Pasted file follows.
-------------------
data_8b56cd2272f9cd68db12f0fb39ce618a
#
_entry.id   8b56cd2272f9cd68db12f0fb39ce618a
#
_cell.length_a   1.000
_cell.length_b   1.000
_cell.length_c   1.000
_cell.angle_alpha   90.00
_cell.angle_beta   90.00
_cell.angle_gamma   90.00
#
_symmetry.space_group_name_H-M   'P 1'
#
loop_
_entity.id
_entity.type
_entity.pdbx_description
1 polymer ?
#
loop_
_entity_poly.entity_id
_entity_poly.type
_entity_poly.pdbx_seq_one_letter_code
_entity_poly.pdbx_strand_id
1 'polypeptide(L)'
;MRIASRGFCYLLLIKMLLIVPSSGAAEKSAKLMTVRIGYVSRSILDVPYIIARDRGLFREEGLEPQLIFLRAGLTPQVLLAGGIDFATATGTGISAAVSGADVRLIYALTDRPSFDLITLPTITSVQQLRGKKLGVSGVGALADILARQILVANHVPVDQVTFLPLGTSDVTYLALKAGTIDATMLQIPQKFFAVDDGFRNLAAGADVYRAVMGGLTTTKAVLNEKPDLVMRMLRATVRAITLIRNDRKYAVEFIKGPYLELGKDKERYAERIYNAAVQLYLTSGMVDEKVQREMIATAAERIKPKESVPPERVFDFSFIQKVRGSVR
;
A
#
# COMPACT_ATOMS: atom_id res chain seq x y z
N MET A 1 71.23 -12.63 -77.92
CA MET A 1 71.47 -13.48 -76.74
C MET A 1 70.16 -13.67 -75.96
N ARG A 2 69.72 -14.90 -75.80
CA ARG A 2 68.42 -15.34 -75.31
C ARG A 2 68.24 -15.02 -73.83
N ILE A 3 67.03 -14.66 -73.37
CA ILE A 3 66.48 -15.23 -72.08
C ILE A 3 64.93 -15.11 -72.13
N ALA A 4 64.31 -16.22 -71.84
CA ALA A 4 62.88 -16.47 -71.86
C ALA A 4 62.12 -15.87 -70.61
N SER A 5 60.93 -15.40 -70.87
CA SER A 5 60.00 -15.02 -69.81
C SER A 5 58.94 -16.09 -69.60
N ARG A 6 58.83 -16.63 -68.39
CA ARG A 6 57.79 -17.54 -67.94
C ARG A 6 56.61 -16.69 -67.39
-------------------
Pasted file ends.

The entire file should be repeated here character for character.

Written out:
data_8b56cd2272f9cd68db12f0fb39ce618a
#
_entry.id   8b56cd2272f9cd68db12f0fb39ce618a
#
_cell.length_a   1.000
_cell.length_b   1.000
_cell.length_c   1.000
_cell.angle_alpha   90.00
_cell.angle_beta   90.00
_cell.angle_gamma   90.00
#
_symmetry.space_group_name_H-M   'P 1'
#
loop_
_entity.id
_entity.type
_entity.pdbx_description
1 polymer ?
#
loop_
_entity_poly.entity_id
_entity_poly.type
_entity_poly.pdbx_seq_one_letter_code
_entity_poly.pdbx_strand_id
1 'polypeptide(L)'
;MRIASRGFCYLLLIKMLLIVPSSGAAEKSAKLMTVRIGYVSRSILDVPYIIARDRGLFREEGLEPQLIFLRAGLTPQVLLAGGIDFATATGTGISAAVSGADVRLIYALTDRPSFDLITLPTITSVQQLRGKKLGVSGVGALADILARQILVANHVPVDQVTFLPLGTSDVTYLALKAGTIDATMLQIPQKFFAVDDGFRNLAAGADVYRAVMGGLTTTKAVLNEKPDLVMRMLRATVRAITLIRNDRKYAVEFIKGPYLELGKDKERYAERIYNAAVQLYLTSGMVDEKVQREMIATAAERIKPKESVPPERVFDFSFIQKVRGSVR
;
A
#
# COMPACT_ATOMS: atom_id res chain seq x y z
N MET A 1 71.23 -12.63 -77.92
CA MET A 1 71.47 -13.48 -76.74
C MET A 1 70.16 -13.67 -75.96
N ARG A 2 69.72 -14.90 -75.80
CA ARG A 2 68.42 -15.34 -75.31
C ARG A 2 68.24 -15.02 -73.83
N ILE A 3 67.03 -14.66 -73.37
CA ILE A 3 66.48 -15.23 -72.08
C ILE A 3 64.93 -15.11 -72.13
N ALA A 4 64.31 -16.22 -71.84
CA ALA A 4 62.88 -16.47 -71.86
C ALA A 4 62.12 -15.87 -70.61
N SER A 5 60.93 -15.40 -70.87
CA SER A 5 60.00 -15.02 -69.81
C SER A 5 58.94 -16.09 -69.60
N ARG A 6 58.83 -16.63 -68.39
CA ARG A 6 57.79 -17.54 -67.94
C ARG A 6 56.61 -16.69 -67.39